The Fountain of Youth, Pt. III

October 20, 2011

In Parts I & II, the experience of being young no matter what your chronological age is broken down to two initial fundamentals: attitude and assessment. I made the point early on that you don’t have to be practicing yoga to benefit from including these basic order-inducing concepts and actions that solidify your health and vivacity. The catch is that these are based in yoga philosophy, the underpinning of growth and transformation. Your attitude will propel you through objective assessments to administer proper action and obtain life changing life purpose.

Have you ever heard others say that yoga makes you look 10 to 20 years younger than most people your age? I’ve met many people that practice yoga regularly, attending classes, even teaching classes, and they’ve all pretty much looked exactly their age. Some of them definitely looked good, vibrant, and some even very good for their age, but they looked their age. My point is that just doing yoga isn’t going to bring comprehensive feelings, experiences, and outward results akin to a magical fountain of youth. What will keep you as strong and healthy as you can be without fail are proper nutrition, proper sleep and rest, proper amounts of physical activity, and mental stability. This is yoga, and you never have to roll out a sticky mat and flow through a vinyasa to experience this.

You can research what is proper for you in each of the above categories on your own and I don’t intend to give strict opinions here on what works for me. I can give nondiscriminatory advice, however, that will benefit most people, and this advice can be compared to your current personal assessment to coerce a decision to take action.

Be very specific about what you will and will not eat. Even if you are healthy and fit, attempt to limit or diminish the amount of sugar you allow to enter your body. For most of human existence on earth sugar has been present in very controlled and limited amounts compared to the sugar explosion of the last century in modern civilization. Sugar and sugar-related compounds have spawned, through overuse, many illnesses, and you must show great restraint from what you may have gotten used to. To keep this simple and realistic, don’t worry too much about honey, agave nectar, and naturally occurring sugars in fruits. Exclude all other sugars, which would include “added sugars” in products, sucrose, fructose, dextrose, maltose, corn syrup and high fructose corn syrup, processed sugar, evaporated cane juice (a fancy phrase that means sugar), and especially products that have high sugar quantity measured in grams per serving. Sugar is a carbohydrate, and although we need carbohydrates for our bodies to function properly and perform well under stress, also be very aware of how many carbohydrates you consume throughout the day and during each meal. If your daily intake of protein and carbohydrates meets a general proportion weighted more toward proteins, you have a better chance of not ingesting more carbohydrates than your body needs to create energy, thereby avoiding high blood sugar levels and the possibility of storing fat subcutaneously. For a more detailed explanation of typical protein requirements and food sources for obtaining favorable amounts of proteins to proportion your diet, see my January 27, 2011 entry entitled The Argument for Vegetarianism, Part 2.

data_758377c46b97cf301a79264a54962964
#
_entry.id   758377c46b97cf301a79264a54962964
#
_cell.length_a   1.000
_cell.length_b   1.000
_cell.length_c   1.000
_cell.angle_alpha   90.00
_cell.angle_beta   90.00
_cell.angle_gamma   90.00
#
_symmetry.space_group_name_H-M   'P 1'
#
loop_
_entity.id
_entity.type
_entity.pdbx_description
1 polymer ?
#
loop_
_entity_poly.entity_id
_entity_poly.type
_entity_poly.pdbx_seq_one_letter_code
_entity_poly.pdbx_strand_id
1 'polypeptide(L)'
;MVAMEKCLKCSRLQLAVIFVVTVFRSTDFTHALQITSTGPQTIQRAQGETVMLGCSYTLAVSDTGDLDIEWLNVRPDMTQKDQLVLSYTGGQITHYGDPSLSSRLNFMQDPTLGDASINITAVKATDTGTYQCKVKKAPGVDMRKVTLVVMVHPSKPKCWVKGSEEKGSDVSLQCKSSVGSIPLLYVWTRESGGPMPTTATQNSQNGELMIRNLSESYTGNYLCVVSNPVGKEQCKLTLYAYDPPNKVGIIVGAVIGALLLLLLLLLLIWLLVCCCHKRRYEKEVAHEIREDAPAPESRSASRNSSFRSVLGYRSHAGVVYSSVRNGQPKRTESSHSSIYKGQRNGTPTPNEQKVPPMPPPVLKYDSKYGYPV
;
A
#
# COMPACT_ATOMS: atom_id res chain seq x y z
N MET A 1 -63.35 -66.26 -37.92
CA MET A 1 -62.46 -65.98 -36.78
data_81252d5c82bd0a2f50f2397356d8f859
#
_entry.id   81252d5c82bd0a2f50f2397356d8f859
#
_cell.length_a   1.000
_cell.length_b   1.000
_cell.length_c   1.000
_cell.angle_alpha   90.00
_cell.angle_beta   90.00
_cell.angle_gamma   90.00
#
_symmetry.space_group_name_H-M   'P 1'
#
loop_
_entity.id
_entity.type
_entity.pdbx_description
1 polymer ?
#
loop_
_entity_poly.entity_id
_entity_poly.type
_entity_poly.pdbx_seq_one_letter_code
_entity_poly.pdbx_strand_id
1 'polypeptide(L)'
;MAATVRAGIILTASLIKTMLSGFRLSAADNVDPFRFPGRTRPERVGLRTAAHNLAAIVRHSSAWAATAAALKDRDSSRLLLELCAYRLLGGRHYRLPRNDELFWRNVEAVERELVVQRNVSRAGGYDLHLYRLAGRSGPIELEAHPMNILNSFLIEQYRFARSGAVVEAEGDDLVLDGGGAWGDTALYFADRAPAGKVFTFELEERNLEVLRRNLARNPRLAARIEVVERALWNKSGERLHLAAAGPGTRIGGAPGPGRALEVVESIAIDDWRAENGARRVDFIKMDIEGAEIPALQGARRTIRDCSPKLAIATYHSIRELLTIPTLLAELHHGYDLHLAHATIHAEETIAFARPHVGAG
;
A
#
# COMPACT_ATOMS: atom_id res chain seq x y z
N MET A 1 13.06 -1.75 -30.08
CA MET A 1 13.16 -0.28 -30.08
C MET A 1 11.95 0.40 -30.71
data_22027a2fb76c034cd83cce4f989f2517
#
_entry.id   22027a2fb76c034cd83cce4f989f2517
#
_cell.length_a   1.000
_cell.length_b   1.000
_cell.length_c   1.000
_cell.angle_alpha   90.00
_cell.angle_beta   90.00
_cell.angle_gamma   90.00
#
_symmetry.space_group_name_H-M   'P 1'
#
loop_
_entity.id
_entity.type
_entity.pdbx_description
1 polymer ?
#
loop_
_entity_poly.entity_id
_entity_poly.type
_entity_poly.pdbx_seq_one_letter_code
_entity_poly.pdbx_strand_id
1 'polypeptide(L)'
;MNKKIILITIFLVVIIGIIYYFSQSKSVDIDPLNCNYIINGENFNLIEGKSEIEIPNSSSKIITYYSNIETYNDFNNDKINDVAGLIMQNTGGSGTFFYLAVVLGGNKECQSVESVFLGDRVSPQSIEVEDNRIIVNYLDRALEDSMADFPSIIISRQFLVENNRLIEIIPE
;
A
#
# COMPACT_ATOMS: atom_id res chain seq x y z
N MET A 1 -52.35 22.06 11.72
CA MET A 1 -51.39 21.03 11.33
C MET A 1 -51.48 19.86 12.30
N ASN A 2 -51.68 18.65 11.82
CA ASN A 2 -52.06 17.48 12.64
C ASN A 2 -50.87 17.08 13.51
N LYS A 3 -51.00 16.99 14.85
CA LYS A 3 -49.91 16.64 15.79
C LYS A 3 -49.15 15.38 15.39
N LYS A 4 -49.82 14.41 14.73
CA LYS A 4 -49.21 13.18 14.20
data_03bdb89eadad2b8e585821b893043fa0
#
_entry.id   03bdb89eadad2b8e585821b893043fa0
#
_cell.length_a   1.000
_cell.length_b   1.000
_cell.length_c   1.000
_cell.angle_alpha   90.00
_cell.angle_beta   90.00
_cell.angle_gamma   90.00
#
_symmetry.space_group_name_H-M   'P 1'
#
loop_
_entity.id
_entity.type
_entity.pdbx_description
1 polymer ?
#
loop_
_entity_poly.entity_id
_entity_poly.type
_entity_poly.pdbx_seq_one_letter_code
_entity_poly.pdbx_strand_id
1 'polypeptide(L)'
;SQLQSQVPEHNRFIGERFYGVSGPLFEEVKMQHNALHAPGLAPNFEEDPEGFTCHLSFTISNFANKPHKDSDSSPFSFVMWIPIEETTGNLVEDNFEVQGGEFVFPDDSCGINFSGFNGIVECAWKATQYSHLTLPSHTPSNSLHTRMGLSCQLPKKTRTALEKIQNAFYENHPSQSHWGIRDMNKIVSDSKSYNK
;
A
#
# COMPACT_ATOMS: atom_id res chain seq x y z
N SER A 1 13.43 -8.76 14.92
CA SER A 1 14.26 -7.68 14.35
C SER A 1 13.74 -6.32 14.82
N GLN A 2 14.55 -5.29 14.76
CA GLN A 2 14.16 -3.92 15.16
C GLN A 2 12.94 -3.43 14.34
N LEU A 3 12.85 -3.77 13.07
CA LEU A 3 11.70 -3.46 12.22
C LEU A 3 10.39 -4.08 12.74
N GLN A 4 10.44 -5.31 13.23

Drink water instead of sweetened beverages, vigilantly. Don’t sweeten your tea or coffee. If you drink natural juices, water them down 4:1. These simple steps are often the most difficult for people looking for a way to either get healthier, become more athletic, get more energy, and simply lose unwanted weight, size, and body fat. Remember that calories burned should equal calories ingested. Whatever your fitness level, if there is an imbalance between calories burned and calories ingested, your body will immediately begin to change by either thinning out or bulking up. It is up to your choice of nutrition whether that thin or bulk refers to fat or muscle.

Combining discerning yet nourishing nutrition with challenging frequent physical activity will keep your body looking its best. The individuals successfully embracing youthfulness as the attitude that instinctually begins life, while repeating objective assessment to maintain a level of actualization of youth through care of the physical body are the people living the fountain of youth, looking, feeling and acting years and decades younger as they age with the rest of the world. It’s a personal choice for most people, and if you aren’t experiencing it, you may be solely to blame.

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